Automated pattern recognition techniques are needed to help radiologists categorize MRS data of brain tumors according to histological type and grade. A major question is whether a computer program "trained" on spectra from one hospital will be able to classify those from another, particularly if the acquisition protocol is different. A subset of 144 histopathologically validated brain tumor spectra in the INTERPRET database, obtained from three of the collaborating centers, was grouped into meningiomas, low-grade astrocytomas, and "aggressive tumors" (glioblastomas and metastases). Spectra from two centers formed the training set (94 spectra) while the third acted as the test set (50 spectra). Linear discriminant analysis successfully classified 48/50 in the test set; the remaining two were atypical cases. When the training and test sets were combined, 133 of the 144 spectra were correctly classified using the leave-one-out procedure. These spectra had been obtained using different sequences (STEAM and PRESS), different echo times (20, 30, 31, and 32 ms), different repetition times (1600 and 2000 ms), and different manufacturers' instruments (GE and Philips). Pattern recognition algorithms are less sensitive to acquisition parameters than had been expected. © 2003 Wiley-Liss, Inc.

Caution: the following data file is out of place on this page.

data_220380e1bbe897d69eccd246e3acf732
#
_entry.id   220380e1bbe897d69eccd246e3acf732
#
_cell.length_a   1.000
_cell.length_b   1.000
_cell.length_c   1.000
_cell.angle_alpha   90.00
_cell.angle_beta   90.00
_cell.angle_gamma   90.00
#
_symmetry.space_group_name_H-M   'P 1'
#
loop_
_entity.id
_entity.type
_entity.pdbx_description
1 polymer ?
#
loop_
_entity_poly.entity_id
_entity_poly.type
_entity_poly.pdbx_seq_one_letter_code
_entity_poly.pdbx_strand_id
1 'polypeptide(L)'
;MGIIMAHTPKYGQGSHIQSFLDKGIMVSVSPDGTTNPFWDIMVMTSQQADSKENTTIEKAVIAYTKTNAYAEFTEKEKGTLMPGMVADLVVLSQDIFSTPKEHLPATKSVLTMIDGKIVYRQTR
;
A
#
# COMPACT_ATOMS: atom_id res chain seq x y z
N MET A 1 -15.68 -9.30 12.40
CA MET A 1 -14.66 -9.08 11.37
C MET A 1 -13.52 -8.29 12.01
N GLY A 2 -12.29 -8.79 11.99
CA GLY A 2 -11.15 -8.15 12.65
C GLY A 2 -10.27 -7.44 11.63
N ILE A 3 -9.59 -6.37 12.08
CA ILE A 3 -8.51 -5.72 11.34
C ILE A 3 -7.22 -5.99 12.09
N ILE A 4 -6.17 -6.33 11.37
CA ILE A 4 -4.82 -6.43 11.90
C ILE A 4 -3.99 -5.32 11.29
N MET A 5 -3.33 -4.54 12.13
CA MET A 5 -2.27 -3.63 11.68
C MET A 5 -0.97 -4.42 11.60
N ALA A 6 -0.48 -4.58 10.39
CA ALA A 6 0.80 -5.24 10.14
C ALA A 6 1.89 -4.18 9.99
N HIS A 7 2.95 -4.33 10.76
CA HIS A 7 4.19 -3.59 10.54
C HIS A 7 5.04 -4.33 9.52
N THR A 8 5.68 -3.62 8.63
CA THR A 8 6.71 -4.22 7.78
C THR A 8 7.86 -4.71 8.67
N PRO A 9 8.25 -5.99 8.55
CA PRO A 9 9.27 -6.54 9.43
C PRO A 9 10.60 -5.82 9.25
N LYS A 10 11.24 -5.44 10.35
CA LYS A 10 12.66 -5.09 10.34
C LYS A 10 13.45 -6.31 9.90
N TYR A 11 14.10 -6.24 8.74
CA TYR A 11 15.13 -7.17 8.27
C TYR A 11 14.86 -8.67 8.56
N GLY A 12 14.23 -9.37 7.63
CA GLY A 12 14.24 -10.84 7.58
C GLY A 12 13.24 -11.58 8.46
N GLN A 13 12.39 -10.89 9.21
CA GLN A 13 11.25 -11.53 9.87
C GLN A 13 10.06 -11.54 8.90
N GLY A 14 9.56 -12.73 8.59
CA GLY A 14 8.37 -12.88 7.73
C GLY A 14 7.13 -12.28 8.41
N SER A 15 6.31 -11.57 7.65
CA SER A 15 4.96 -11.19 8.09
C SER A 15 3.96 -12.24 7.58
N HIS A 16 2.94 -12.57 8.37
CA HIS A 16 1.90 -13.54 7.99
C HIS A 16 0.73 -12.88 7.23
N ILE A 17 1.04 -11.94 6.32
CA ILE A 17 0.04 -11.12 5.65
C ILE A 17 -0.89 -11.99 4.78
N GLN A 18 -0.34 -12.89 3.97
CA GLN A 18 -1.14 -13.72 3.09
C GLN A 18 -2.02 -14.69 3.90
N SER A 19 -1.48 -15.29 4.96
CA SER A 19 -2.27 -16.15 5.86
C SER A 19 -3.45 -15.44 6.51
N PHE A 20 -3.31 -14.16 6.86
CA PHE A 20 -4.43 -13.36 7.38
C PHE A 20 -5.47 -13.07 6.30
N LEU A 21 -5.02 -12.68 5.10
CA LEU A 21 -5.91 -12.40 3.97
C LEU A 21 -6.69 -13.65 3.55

|Journal||Magnetic Resonance in Medicine|
|Publication status||Published - 1 Jan 2003|
- Discriminant analysis
- Independent test set
- Magnetic resonance spectroscopy
- Pattern recognition